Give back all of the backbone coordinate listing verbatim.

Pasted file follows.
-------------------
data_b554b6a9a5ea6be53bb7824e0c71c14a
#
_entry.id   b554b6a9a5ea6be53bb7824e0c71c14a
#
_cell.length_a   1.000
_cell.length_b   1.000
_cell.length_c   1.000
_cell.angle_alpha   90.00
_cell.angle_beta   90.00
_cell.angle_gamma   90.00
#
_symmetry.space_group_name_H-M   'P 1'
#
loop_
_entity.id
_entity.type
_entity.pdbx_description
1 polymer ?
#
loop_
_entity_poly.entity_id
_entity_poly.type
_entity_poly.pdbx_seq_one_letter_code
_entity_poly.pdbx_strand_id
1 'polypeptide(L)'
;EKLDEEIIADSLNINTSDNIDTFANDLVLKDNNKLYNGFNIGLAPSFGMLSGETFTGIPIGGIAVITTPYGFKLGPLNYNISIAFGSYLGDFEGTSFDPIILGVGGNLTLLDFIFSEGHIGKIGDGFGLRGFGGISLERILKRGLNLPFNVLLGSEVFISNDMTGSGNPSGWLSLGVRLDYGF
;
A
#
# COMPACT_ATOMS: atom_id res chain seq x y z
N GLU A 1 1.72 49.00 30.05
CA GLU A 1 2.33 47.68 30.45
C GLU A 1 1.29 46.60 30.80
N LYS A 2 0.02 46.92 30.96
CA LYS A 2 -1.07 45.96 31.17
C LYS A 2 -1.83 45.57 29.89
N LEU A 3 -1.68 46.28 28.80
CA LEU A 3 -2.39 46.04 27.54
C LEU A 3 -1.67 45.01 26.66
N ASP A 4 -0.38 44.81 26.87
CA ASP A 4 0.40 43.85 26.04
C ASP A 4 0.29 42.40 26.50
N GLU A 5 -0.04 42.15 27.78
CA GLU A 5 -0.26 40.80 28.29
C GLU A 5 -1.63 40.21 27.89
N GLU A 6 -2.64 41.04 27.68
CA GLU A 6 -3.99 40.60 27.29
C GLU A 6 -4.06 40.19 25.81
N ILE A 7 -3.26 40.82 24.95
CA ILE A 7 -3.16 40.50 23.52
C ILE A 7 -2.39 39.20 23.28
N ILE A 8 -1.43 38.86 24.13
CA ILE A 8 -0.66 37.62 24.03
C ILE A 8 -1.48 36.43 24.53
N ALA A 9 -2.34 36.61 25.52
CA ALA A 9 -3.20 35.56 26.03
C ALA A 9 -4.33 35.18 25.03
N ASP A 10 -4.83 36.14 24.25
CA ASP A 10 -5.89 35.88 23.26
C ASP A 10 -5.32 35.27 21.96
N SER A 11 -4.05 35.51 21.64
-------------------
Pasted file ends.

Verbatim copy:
data_b554b6a9a5ea6be53bb7824e0c71c14a
#
_entry.id   b554b6a9a5ea6be53bb7824e0c71c14a
#
_cell.length_a   1.000
_cell.length_b   1.000
_cell.length_c   1.000
_cell.angle_alpha   90.00
_cell.angle_beta   90.00
_cell.angle_gamma   90.00
#
_symmetry.space_group_name_H-M   'P 1'
#
loop_
_entity.id
_entity.type
_entity.pdbx_description
1 polymer ?
#
loop_
_entity_poly.entity_id
_entity_poly.type
_entity_poly.pdbx_seq_one_letter_code
_entity_poly.pdbx_strand_id
1 'polypeptide(L)'
;EKLDEEIIADSLNINTSDNIDTFANDLVLKDNNKLYNGFNIGLAPSFGMLSGETFTGIPIGGIAVITTPYGFKLGPLNYNISIAFGSYLGDFEGTSFDPIILGVGGNLTLLDFIFSEGHIGKIGDGFGLRGFGGISLERILKRGLNLPFNVLLGSEVFISNDMTGSGNPSGWLSLGVRLDYGF
;
A
#
# COMPACT_ATOMS: atom_id res chain seq x y z
N GLU A 1 1.72 49.00 30.05
CA GLU A 1 2.33 47.68 30.45
C GLU A 1 1.29 46.60 30.80
N LYS A 2 0.02 46.92 30.96
CA LYS A 2 -1.07 45.96 31.17
C LYS A 2 -1.83 45.57 29.89
N LEU A 3 -1.68 46.28 28.80
CA LEU A 3 -2.39 46.04 27.54
C LEU A 3 -1.67 45.01 26.66
N ASP A 4 -0.38 44.81 26.87
CA ASP A 4 0.40 43.85 26.04
C ASP A 4 0.29 42.40 26.50
N GLU A 5 -0.04 42.15 27.78
CA GLU A 5 -0.26 40.80 28.29
C GLU A 5 -1.63 40.21 27.89
N GLU A 6 -2.64 41.04 27.68
CA GLU A 6 -3.99 40.60 27.29
C GLU A 6 -4.06 40.19 25.81
N ILE A 7 -3.26 40.82 24.95
CA ILE A 7 -3.16 40.50 23.52
C ILE A 7 -2.39 39.20 23.28
N ILE A 8 -1.43 38.86 24.13
CA ILE A 8 -0.66 37.62 24.03
C ILE A 8 -1.48 36.43 24.53
N ALA A 9 -2.34 36.61 25.52
CA ALA A 9 -3.20 35.56 26.03
C ALA A 9 -4.33 35.18 25.03
N ASP A 10 -4.83 36.14 24.25
CA ASP A 10 -5.89 35.88 23.26
C ASP A 10 -5.32 35.27 21.96
N SER A 11 -4.05 35.51 21.64